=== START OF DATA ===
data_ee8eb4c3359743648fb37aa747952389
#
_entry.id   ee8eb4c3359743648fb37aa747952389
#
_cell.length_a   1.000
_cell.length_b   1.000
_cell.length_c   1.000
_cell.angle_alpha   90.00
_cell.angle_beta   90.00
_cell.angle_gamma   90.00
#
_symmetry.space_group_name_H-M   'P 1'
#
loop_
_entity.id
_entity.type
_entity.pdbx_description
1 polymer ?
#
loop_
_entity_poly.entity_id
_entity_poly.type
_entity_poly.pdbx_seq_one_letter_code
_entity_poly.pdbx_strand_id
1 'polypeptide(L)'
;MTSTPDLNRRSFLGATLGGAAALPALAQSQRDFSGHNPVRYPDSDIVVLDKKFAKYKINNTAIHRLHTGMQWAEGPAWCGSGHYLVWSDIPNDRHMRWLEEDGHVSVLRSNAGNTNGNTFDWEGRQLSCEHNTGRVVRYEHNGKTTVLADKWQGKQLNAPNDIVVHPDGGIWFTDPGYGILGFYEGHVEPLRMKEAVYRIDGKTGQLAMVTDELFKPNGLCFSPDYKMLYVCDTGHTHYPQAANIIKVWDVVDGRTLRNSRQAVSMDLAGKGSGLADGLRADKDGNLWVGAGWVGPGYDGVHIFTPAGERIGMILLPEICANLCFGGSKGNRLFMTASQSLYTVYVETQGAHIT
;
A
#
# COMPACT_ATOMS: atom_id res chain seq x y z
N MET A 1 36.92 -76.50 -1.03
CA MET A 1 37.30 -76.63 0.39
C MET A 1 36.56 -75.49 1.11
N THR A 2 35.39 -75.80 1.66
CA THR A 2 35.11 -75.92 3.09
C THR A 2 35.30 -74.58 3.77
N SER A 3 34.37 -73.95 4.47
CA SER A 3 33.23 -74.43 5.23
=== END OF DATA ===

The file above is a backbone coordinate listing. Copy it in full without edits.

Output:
data_ee8eb4c3359743648fb37aa747952389
#
_entry.id   ee8eb4c3359743648fb37aa747952389
#
_cell.length_a   1.000
_cell.length_b   1.000
_cell.length_c   1.000
_cell.angle_alpha   90.00
_cell.angle_beta   90.00
_cell.angle_gamma   90.00
#
_symmetry.space_group_name_H-M   'P 1'
#
loop_
_entity.id
_entity.type
_entity.pdbx_description
1 polymer ?
#
loop_
_entity_poly.entity_id
_entity_poly.type
_entity_poly.pdbx_seq_one_letter_code
_entity_poly.pdbx_strand_id
1 'polypeptide(L)'
;MTSTPDLNRRSFLGATLGGAAALPALAQSQRDFSGHNPVRYPDSDIVVLDKKFAKYKINNTAIHRLHTGMQWAEGPAWCGSGHYLVWSDIPNDRHMRWLEEDGHVSVLRSNAGNTNGNTFDWEGRQLSCEHNTGRVVRYEHNGKTTVLADKWQGKQLNAPNDIVVHPDGGIWFTDPGYGILGFYEGHVEPLRMKEAVYRIDGKTGQLAMVTDELFKPNGLCFSPDYKMLYVCDTGHTHYPQAANIIKVWDVVDGRTLRNSRQAVSMDLAGKGSGLADGLRADKDGNLWVGAGWVGPGYDGVHIFTPAGERIGMILLPEICANLCFGGSKGNRLFMTASQSLYTVYVETQGAHIT
;
A
#
# COMPACT_ATOMS: atom_id res chain seq x y z
N MET A 1 36.92 -76.50 -1.03
CA MET A 1 37.30 -76.63 0.39
C MET A 1 36.56 -75.49 1.11
N THR A 2 35.39 -75.80 1.66
CA THR A 2 35.11 -75.92 3.09
C THR A 2 35.30 -74.58 3.77
N SER A 3 34.37 -73.95 4.47
CA SER A 3 33.23 -74.43 5.23